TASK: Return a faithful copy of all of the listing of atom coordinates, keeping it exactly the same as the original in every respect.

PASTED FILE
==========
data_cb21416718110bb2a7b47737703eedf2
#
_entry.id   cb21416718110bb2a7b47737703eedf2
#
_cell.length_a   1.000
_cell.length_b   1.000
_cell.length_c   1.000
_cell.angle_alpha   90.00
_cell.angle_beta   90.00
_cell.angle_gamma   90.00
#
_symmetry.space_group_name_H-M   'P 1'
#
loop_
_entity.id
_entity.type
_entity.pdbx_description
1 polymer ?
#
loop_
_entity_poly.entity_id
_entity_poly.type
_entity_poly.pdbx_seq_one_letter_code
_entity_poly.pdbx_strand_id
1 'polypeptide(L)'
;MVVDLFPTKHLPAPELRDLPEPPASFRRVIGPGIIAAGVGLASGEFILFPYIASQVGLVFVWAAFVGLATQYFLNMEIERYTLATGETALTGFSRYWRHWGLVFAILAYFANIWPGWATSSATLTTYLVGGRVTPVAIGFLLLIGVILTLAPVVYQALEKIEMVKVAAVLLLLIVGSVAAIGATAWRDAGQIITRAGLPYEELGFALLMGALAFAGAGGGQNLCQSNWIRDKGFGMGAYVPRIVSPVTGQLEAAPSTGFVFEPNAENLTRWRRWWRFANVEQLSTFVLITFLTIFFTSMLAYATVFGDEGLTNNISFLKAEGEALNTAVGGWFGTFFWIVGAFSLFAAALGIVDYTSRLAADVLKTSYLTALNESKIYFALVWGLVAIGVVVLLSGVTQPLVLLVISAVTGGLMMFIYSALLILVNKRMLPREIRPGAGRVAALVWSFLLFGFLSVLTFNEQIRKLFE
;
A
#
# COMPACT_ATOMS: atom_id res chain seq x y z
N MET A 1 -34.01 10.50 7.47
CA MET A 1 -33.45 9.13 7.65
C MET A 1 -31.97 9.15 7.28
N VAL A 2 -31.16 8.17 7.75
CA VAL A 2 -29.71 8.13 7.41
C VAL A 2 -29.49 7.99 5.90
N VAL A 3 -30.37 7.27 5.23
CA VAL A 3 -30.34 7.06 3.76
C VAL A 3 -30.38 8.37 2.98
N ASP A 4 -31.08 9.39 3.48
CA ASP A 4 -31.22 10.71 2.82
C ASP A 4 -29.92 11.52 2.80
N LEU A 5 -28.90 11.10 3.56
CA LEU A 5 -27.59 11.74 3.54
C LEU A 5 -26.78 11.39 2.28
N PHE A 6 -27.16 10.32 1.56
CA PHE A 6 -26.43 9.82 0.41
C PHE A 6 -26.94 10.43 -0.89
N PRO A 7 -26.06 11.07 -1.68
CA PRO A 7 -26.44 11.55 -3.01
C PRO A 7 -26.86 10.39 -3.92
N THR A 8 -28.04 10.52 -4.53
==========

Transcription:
data_cb21416718110bb2a7b47737703eedf2
#
_entry.id   cb21416718110bb2a7b47737703eedf2
#
_cell.length_a   1.000
_cell.length_b   1.000
_cell.length_c   1.000
_cell.angle_alpha   90.00
_cell.angle_beta   90.00
_cell.angle_gamma   90.00
#
_symmetry.space_group_name_H-M   'P 1'
#
loop_
_entity.id
_entity.type
_entity.pdbx_description
1 polymer ?
#
loop_
_entity_poly.entity_id
_entity_poly.type
_entity_poly.pdbx_seq_one_letter_code
_entity_poly.pdbx_strand_id
1 'polypeptide(L)'
;MVVDLFPTKHLPAPELRDLPEPPASFRRVIGPGIIAAGVGLASGEFILFPYIASQVGLVFVWAAFVGLATQYFLNMEIERYTLATGETALTGFSRYWRHWGLVFAILAYFANIWPGWATSSATLTTYLVGGRVTPVAIGFLLLIGVILTLAPVVYQALEKIEMVKVAAVLLLLIVGSVAAIGATAWRDAGQIITRAGLPYEELGFALLMGALAFAGAGGGQNLCQSNWIRDKGFGMGAYVPRIVSPVTGQLEAAPSTGFVFEPNAENLTRWRRWWRFANVEQLSTFVLITFLTIFFTSMLAYATVFGDEGLTNNISFLKAEGEALNTAVGGWFGTFFWIVGAFSLFAAALGIVDYTSRLAADVLKTSYLTALNESKIYFALVWGLVAIGVVVLLSGVTQPLVLLVISAVTGGLMMFIYSALLILVNKRMLPREIRPGAGRVAALVWSFLLFGFLSVLTFNEQIRKLFE
;
A
#
# COMPACT_ATOMS: atom_id res chain seq x y z
N MET A 1 -34.01 10.50 7.47
CA MET A 1 -33.45 9.13 7.65
C MET A 1 -31.97 9.15 7.28
N VAL A 2 -31.16 8.17 7.75
CA VAL A 2 -29.71 8.13 7.41
C VAL A 2 -29.49 7.99 5.90
N VAL A 3 -30.37 7.27 5.23
CA VAL A 3 -30.34 7.06 3.76
C VAL A 3 -30.38 8.37 2.98
N ASP A 4 -31.08 9.39 3.48
CA ASP A 4 -31.22 10.71 2.82
C ASP A 4 -29.92 11.52 2.80
N LEU A 5 -28.90 11.10 3.56
CA LEU A 5 -27.59 11.74 3.54
C LEU A 5 -26.78 11.39 2.28
N PHE A 6 -27.16 10.32 1.56
CA PHE A 6 -26.43 9.82 0.41
C PHE A 6 -26.94 10.43 -0.89
N PRO A 7 -26.06 11.07 -1.68
CA PRO A 7 -26.44 11.55 -3.01
C PRO A 7 -26.86 10.39 -3.92
N THR A 8 -28.04 10.52 -4.53